Outraged mum: My daughter was NOT bullied at school and I’m furious

Do you agree with her?

www.instagram.com/the.wandertwins/ Contributing Editor / February 10 2019

My daughter Caja, 11, is at our local public school and she loves it. She has some solid friendships, enjoys her lessons and passes tests with reasonable results.

It's such a relief because a few years ago we experienced some moderate bullying at a Catholic school and after many months of tears at bedtime where Caja would beg for the following day off, we decided to move her and for the past couple of years I have been happy with the decision.

That was until last month.

Since our bullying days I always make an effort to check in with my daughter about how things are going socially and who she is playing with at break time. And she has always been happy about it all.

Then last month, by chance, I heard, through another parent, about some shocking and upsetting things that were going with some kids in her year.


Jonica and Caja

Jonica and Caja


One child was being singled out and bullied in such a horrific and cruel way.

They were ostracised from games, called names and told not only that they were not welcome, but that they should die. 

There were some other things said too. Things I can’t even bring myself to write and honestly things I never ever imagined 10-year-olds would know.

After what we had been through, I felt terrible for the parents of this child and asked Caja what she knew and she burst into tears.


stock image/Getty

stock image/Getty



Caja was aware of the bullying and had witnessed it time and time again. It was clear she was wracked with guilt for not standing up or saying anything, but at the same time she didn’t want to risk becoming the next victim.

And while as her mother, I want nothing more than to protect her from hurt I also feel a sense of responsibility on our part.

Research tells us that kids tend to over estimate how comfortable their classmates are with bad behaviour – experts call it 'pluristic ignorance,’ and if ignored we can end up with everyone doing something they are not comfortable with just to fit in.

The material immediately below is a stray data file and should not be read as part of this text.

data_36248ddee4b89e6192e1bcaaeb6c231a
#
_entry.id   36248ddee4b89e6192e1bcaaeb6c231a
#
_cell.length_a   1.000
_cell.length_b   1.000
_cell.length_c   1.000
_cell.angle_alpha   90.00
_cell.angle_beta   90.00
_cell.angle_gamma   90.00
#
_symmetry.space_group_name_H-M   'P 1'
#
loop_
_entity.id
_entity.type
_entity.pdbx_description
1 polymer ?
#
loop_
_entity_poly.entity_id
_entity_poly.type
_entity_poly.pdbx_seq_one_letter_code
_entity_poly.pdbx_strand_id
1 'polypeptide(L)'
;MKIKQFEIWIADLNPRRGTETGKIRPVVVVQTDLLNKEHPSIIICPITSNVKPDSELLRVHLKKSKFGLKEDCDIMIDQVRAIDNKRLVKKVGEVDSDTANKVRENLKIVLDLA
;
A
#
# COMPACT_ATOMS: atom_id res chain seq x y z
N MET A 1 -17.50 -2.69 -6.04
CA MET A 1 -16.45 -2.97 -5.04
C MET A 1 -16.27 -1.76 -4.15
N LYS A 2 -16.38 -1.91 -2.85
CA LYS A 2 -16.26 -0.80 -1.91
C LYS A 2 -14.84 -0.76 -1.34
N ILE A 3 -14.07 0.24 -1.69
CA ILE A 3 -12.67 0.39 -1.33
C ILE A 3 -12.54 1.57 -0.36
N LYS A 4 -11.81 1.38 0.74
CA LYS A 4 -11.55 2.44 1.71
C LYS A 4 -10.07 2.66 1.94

Not only that but kids seeing this are becoming desensitized to bad behavior and it was only when I asked how she thought the other kid must feel that it really hit home. 



stock image/Getty

stock image/Getty


Bullying is obviously prevalent in our schools with some very serious cases being bought to light recently, but what the system is trying to do is just not working and as a mother it makes me furious.

But as a parent of a child who is not a bully and is not a victim, I feel more focus needs to be put on the by-standers. The way I see it, our kids get two choices – they ignore it and become an enabler or they stand up to the bully and risk falling foul themselves.

I explained these options to my daughter and while I didn't want her to be put in a vulnerable position, I don't want to give the bully any extra confidence with her silence.

She no longer watches, or turns away pretending it’s not her concern. Because she now knows it is.

And you know what? It’s working. Other kids are following her lead and standing up for the underdog.

They are telling the instigator his actions are unfair and that they don’t want to be a part of it.

As parents we feel thankful our kids are not being bullied but one day they could be and I know I feel a lot better knowing their peers have the skills they need to identify right from wrong and to take action.

So, please next time you ask if they are being bullied and they say no – maybe ask them who is being bullied and what they can do about it.


Jonica Bray is a proud adoptive mum and nosey parker.

Follow her and the rest of the family on Instagram @The.WanderTwins 



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